And even after you've started reading Greek fluently, translation is sometimes helpful as a test of comprehension, especially where there's doubt as to the meaning of a passage (even though translation can never manage to capture all of the meaning of the original). There are many passages in almost every ancient author--especially those writing in a highly formal or a colloquial register--where the meaning is not clear or is subject to diverse interpretations. Translation helps to clarify the issues in these passages.

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Re: Translation of the word τον τεθνηξομενον

Post by C. S. Bartholomew » Mon Dec 08, 2014 8:11 pm

Qimmik wrote:The traditional learning approach doesn't mean you translate everything you read into English.


Up until fairly recently Koine pedagogy[1] was focused on grammar-translation. Now days you have second language proponents like Randall Buth.



[1] a.k.a. "seminary greek"
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Re: Translation of the word τον τεθνηξομενον

Post by jeidsath » Mon Dec 08, 2014 9:04 pm

I recommend Whitesell on Learning to Read a Foreign Language

Mechanical inefficiency is the real enemy, not grammar study. If your “grammar-translation” method is mechanically inefficient, and makes you a passive transferrer of information from book to notebook, you can invest a great deal of effort without learning much.
”The writer recently had to fail a graduate student in an examination for a reading knowledge of German required for the doctoral degree. The student was amazed at his total inability to read German, and showed me a folder containing some two hundred neatly typed pages of translation from the very book used for the examination. It was not a difficult book, but everything the student had done was on paper and only on paper. The words had simply transferred themselves from book to dictionary to paper, and the the student had done nothing that a good sorting machine or a docile moron could not do. An extreme case, yes, but an illustrative one that shows clearly what is not so clear in other similar cases.”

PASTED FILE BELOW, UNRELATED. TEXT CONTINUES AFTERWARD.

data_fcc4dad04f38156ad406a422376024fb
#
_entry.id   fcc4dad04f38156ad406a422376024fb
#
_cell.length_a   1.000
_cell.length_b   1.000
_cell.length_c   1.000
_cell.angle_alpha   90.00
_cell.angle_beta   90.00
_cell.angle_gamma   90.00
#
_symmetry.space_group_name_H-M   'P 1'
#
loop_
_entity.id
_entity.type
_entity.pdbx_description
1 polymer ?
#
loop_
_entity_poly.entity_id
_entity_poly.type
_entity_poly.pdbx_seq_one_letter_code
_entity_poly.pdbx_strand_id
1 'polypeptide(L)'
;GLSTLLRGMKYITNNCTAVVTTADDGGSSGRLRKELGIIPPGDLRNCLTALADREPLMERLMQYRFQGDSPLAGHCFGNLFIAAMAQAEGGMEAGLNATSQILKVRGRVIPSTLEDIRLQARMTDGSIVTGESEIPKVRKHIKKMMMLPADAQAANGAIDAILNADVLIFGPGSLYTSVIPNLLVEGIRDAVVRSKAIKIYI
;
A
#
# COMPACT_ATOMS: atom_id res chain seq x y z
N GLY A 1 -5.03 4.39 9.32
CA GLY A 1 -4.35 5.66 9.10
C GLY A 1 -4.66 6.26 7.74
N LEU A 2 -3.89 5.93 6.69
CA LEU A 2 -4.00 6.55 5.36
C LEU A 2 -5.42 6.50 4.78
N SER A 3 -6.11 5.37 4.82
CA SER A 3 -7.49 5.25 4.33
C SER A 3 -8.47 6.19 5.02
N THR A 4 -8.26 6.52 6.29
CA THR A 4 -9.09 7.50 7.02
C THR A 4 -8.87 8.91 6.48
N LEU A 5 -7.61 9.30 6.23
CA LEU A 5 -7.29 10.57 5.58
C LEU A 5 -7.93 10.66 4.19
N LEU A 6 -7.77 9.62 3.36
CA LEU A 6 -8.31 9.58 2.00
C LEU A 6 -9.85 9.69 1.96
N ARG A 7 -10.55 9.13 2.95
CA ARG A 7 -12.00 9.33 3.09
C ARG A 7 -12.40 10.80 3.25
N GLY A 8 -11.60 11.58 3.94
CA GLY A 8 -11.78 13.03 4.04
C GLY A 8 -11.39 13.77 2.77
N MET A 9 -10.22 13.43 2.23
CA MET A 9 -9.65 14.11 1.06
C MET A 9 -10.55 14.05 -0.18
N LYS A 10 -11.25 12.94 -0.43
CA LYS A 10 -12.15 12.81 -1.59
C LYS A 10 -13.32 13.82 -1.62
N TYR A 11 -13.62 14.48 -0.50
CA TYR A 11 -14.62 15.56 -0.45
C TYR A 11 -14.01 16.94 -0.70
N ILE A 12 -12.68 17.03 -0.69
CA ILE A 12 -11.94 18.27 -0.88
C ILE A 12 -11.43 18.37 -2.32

If you avoid such inefficiency with grammar-translation I’m sure that it’s just as Qimmik says. With my added proviso that the people who seem to learn Greek in an academic setting tend to start both rich and young.

Boris Johnson

For me, grammar study is only exciting once I’ve learned enough for it to illustrate things what I already mostly or partly understand. However, the only (study rather than exposure) polyglot that I know personally uses grammar study to create a good working foundation for writing/speaking, which he in turn uses to crack open the door to massive input learning.
Joel Eidsath -- jeidsath@gmail.com

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Re: Translation of the word τον τεθνηξομενον

Post by mwh » Mon Dec 08, 2014 9:20 pm

Another amen to Qimmik. I agree with Markos (and Qimmik) that we should be aiming at reading without translating—the only point of translation is to communicate, however imperfectly, one’s understanding of the meaning of the original—but grammar must be learned, and rather than continually saying that X means “essentially” the same as Y it’s better to set about apprehending the difference between them—as Qimmik’s delightful “cadavera te salutamus” illustrates.

Second-language methodologies would be fine if there were native speakers of koine greek, or of NT greek (an absurd term), or if ancient greek were a living language. But there aren’t, and it isn't. All we have is the written texts.

As to form, it looks as if the regularly formed θνήξομαι is secondary to the old reduplicated form which gained or regained a hold thanks to classicizing writers. Or did it arise independently, by simple analogical leveling (cf. e.g. διδάξω)? I suspect the latter.